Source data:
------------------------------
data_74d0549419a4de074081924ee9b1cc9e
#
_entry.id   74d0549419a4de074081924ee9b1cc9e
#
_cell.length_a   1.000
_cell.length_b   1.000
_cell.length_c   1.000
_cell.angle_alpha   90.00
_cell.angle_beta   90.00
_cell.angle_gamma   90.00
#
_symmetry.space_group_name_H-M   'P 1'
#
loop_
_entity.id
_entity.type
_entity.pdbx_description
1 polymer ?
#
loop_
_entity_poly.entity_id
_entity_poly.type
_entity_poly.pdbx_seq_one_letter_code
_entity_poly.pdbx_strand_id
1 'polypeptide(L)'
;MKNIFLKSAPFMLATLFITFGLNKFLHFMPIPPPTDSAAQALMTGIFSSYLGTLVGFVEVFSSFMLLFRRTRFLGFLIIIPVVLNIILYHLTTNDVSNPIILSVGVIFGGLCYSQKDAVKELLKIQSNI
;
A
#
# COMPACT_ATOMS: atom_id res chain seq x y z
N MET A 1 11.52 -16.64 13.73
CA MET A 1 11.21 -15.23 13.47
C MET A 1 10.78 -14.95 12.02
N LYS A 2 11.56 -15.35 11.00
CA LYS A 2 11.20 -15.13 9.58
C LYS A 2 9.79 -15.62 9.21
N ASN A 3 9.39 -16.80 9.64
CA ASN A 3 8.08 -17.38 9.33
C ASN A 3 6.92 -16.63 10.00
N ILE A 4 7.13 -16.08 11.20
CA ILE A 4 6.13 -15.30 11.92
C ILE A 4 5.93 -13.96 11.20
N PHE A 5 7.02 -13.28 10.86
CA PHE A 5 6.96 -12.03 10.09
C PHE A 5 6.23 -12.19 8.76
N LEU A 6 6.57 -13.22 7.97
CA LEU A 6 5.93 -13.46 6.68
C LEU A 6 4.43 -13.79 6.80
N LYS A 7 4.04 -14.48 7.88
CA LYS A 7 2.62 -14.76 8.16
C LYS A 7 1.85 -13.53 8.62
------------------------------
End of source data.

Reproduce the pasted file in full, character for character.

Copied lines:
data_74d0549419a4de074081924ee9b1cc9e
#
_entry.id   74d0549419a4de074081924ee9b1cc9e
#
_cell.length_a   1.000
_cell.length_b   1.000
_cell.length_c   1.000
_cell.angle_alpha   90.00
_cell.angle_beta   90.00
_cell.angle_gamma   90.00
#
_symmetry.space_group_name_H-M   'P 1'
#
loop_
_entity.id
_entity.type
_entity.pdbx_description
1 polymer ?
#
loop_
_entity_poly.entity_id
_entity_poly.type
_entity_poly.pdbx_seq_one_letter_code
_entity_poly.pdbx_strand_id
1 'polypeptide(L)'
;MKNIFLKSAPFMLATLFITFGLNKFLHFMPIPPPTDSAAQALMTGIFSSYLGTLVGFVEVFSSFMLLFRRTRFLGFLIIIPVVLNIILYHLTTNDVSNPIILSVGVIFGGLCYSQKDAVKELLKIQSNI
;
A
#
# COMPACT_ATOMS: atom_id res chain seq x y z
N MET A 1 11.52 -16.64 13.73
CA MET A 1 11.21 -15.23 13.47
C MET A 1 10.78 -14.95 12.02
N LYS A 2 11.56 -15.35 11.00
CA LYS A 2 11.20 -15.13 9.58
C LYS A 2 9.79 -15.62 9.21
N ASN A 3 9.39 -16.80 9.64
CA ASN A 3 8.08 -17.38 9.33
C ASN A 3 6.92 -16.63 10.00
N ILE A 4 7.13 -16.08 11.20
CA ILE A 4 6.13 -15.30 11.92
C ILE A 4 5.93 -13.96 11.20
N PHE A 5 7.02 -13.28 10.86
CA PHE A 5 6.96 -12.03 10.09
C PHE A 5 6.23 -12.19 8.76
N LEU A 6 6.57 -13.22 7.97
CA LEU A 6 5.93 -13.46 6.68
C LEU A 6 4.43 -13.79 6.80
N LYS A 7 4.04 -14.48 7.88
CA LYS A 7 2.62 -14.76 8.16
C LYS A 7 1.85 -13.53 8.62